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Air Force finishes safest flying year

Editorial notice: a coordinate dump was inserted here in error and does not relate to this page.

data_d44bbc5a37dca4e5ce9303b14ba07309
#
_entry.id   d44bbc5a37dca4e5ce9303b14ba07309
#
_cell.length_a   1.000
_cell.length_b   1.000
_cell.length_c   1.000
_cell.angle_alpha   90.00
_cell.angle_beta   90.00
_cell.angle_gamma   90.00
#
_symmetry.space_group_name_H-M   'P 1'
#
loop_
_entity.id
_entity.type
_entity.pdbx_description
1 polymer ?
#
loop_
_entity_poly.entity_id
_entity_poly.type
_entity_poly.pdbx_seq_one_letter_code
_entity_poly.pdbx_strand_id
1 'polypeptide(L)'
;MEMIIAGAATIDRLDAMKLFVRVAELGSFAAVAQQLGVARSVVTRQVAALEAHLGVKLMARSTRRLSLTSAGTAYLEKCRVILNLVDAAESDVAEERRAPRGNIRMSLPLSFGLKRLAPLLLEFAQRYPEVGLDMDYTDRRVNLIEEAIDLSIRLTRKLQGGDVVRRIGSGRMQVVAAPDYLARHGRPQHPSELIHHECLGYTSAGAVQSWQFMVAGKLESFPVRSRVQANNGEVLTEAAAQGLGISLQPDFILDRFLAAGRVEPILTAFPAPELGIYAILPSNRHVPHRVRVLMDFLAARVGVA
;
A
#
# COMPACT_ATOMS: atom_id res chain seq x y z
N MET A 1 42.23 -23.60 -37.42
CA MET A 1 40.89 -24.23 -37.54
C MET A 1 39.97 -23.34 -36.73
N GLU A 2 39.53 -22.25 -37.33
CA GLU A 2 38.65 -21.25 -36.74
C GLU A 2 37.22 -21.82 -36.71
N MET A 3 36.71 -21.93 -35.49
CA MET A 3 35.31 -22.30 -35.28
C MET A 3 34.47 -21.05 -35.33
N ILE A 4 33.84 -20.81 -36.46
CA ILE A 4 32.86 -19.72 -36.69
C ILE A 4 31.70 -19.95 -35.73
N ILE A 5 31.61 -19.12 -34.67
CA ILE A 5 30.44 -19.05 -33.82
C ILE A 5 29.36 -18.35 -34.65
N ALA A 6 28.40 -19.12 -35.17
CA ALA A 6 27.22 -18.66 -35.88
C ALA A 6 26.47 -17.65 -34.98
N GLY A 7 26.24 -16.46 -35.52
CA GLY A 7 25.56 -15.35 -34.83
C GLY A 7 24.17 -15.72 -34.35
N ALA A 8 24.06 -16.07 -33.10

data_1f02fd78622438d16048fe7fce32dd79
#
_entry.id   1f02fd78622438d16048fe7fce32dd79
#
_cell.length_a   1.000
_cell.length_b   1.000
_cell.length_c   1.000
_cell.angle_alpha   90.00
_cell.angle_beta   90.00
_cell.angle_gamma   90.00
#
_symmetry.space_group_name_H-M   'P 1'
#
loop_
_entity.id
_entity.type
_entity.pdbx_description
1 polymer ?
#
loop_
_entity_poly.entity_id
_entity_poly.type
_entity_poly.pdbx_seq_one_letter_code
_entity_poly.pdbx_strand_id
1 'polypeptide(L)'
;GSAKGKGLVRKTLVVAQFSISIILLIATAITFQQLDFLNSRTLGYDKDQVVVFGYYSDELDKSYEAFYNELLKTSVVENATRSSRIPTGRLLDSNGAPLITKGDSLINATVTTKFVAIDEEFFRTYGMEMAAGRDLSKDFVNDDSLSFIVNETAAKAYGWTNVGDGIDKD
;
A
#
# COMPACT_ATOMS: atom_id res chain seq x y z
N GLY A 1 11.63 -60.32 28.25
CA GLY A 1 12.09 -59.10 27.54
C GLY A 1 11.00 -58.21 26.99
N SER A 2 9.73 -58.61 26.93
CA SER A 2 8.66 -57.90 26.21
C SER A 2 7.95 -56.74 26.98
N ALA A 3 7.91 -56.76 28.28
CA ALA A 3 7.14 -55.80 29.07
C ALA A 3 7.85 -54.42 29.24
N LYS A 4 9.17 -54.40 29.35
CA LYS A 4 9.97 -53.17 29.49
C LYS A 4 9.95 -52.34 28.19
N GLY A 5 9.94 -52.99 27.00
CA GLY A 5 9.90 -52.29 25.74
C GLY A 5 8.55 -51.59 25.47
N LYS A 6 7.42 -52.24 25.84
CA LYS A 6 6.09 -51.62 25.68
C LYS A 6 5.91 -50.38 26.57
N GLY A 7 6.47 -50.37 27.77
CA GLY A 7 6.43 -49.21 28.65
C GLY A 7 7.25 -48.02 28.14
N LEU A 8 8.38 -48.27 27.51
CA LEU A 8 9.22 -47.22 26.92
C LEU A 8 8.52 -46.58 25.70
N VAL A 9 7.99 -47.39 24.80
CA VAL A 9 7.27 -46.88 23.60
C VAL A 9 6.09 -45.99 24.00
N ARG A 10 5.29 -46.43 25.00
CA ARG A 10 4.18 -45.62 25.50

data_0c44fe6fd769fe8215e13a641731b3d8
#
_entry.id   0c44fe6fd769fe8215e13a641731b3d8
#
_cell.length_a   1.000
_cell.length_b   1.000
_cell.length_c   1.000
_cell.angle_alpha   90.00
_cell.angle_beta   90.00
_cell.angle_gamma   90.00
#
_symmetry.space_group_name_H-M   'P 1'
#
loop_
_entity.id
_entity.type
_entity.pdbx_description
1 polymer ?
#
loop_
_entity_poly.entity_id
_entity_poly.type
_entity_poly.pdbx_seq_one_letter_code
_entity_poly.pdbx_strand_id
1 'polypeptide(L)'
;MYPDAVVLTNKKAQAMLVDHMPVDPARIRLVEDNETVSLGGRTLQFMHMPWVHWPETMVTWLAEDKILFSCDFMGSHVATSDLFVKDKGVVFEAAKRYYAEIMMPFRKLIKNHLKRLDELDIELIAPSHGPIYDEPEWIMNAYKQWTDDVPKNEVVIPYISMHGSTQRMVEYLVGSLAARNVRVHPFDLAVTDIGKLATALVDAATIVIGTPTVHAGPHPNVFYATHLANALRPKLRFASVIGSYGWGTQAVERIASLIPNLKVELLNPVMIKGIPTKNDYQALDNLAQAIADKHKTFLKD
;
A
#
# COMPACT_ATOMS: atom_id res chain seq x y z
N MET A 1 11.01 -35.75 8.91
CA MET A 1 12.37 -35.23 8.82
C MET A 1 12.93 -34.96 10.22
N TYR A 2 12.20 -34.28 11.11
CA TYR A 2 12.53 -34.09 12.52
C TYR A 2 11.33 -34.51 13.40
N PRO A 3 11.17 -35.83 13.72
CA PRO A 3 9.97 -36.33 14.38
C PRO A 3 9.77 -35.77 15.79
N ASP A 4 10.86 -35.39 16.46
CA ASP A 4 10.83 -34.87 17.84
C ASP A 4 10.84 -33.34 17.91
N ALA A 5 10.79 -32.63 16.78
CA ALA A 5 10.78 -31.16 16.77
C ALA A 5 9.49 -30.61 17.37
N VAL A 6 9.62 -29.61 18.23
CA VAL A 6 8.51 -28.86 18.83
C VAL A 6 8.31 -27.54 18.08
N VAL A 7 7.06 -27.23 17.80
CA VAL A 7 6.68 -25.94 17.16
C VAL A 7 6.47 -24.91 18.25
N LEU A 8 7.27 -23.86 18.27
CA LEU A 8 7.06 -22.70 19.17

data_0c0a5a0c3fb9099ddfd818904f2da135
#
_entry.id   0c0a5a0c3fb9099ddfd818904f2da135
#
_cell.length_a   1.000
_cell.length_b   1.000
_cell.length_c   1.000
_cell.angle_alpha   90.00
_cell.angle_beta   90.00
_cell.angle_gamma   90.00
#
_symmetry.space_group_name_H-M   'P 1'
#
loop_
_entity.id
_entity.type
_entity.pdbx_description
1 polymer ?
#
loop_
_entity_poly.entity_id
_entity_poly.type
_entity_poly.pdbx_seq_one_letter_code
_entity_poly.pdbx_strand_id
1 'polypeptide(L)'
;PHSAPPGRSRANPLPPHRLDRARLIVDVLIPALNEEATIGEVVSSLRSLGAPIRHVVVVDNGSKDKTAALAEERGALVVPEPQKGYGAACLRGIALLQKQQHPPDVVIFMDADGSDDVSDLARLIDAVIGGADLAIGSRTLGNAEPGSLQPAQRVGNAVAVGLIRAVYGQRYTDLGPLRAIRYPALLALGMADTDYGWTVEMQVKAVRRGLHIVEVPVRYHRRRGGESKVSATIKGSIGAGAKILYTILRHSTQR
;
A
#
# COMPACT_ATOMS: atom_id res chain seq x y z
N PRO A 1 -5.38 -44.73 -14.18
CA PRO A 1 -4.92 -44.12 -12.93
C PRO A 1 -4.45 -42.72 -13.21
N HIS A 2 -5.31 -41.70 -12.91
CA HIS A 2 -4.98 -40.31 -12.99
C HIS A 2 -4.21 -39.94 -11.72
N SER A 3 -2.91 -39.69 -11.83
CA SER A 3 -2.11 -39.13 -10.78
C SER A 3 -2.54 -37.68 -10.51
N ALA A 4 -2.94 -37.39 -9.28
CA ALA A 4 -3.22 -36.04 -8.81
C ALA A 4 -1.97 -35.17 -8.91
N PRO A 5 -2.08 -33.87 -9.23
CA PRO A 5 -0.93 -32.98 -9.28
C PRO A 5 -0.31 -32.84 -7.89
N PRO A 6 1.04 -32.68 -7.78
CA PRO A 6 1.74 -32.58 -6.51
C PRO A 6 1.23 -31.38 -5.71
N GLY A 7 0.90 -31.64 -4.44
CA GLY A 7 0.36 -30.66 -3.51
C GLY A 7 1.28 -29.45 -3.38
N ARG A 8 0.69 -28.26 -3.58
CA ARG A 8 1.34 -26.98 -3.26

Printer Friendly VersionPrinter Friendly VersionSend to a FriendSend to a FriendFiscal 2009 was the safest flying year in the 62-year history of the Air Force.  There were only 17 Class A mishaps. The next best year was fiscal 2006 with 19 Class A mishaps. A Class A mishap is one where there is loss of life, an injury resulting in permanent total disability, the destruction of an Air Force aircraft or property damage or loss exceeding $1 million. According to William C. Redmond, Air Force Safety Center executive director, regarding destroyed aircraft specifically, the Air Force matched its safest year -- fiscal 2006 -- with eight destroyed aircraft, down from 15 in fiscal 2008. "When we looked at our emphasis areas for fiscal 2009, 'back to basics' and 'training rules of engagement discipline', the results were great because they were only a factor in one Class A Mishap," Mr. Redmond said. "That's the lowest we've ever seen. "At the commander level, at the Airman level, at the maintenance level, supervisors and the command and wing safety teams are really doing their jobs." he said.  "It's back to basics and compliance is king from what we are seeing." Col. Sidney Mayeux, Air Force chief of flying safety, echoed these thoughts.  "For years we have been saying at Air Force level 'go back to basics,'" he said.  "The beauty of the last year is that Gen. Norton Schwartz, our chief of staff, and (Maj. Gen. Frederick Roggero), our chief of safety, have put a quantifiable, tangible definition to 'back to basics' and it's endorsed from their level down." "It's a culture of discipline and compliance," the colonel said. "By paying close attention to mission training rules, rules of engagement and adherence, we're finding that Airmen with 1,000, 2,000 or 3,000 flying hours are taking the time to go back to basics, to remember the basic rules. It helps them remember what they should be doing and when they should be doing it, to reinforce the basic standards and requirements. But it also provides a basic foundation that helps them to smartly recognize those rare occasions when deviating from the rules might be the better option." What happens, Colonel Mayeux said, is that "we end up with smarter aviators. They are following the rules up to when they have to make a risk decision and are making smarter risk decisions. I'm very proud of the Air Force's performance this year in aviation safety." Mr. Redmond said they also saw mission preparation and systems knowledge improve over the previous years.  "It was a factor in only three fiscal 2009 mishaps," he said. "Guidance and procedural adherence -- following the rules all of the time in the air -- was very good last year also." The colonel noted that there was a tremendous improvement in between fiscal 2008 and 2009 in knowing personal limits and ejection decisions.  "People did get out of the jet when they had a problem," he said.  Interest in safety with respect to unmanned aircraft also was growing. 'It's a pretty exciting time to be here at the safety center," Mr. Redmond said, "because we're systematically institutionalizing and beginning to codify unmanned aircraft systems. As our Air Force changes, as the UAS become a major part of our operations, with the varied number of platforms and the effects on how we work, we're trying to grow a system safety culture that meets the UAS responsibilities just like we have for the manned aircraft." There are many variables. Unmanned aircraft can fly for 24-hours. They have a fleet of controllers instead of one. These controllers work through problems such as weather from 2-3,000 miles away.  "We have done a lot of work to change our procedures from manned versus unmanned aircraft," said Mr. Redmond. "It's a different problem set for us." He explained the human factors in unmanned aircraft are different from manned aircraft.  "It takes a new approach, not a new approach to safety, but a very solid approach to systems safety and an individual look at UAS from a human factors perspective to meet the requirement for what those future crews are going to be," Mr. Redmond said. "We're pretty excited about that." Colonel Mayeux said, "We're seeing great dividends across the Air Force. We have said for years that safety is the commander's program. General Roggero is saying that safety is a leadership issue to be embraced at all levels. We're holding each other accountable to make sure we're making the right decisions. I think it is working."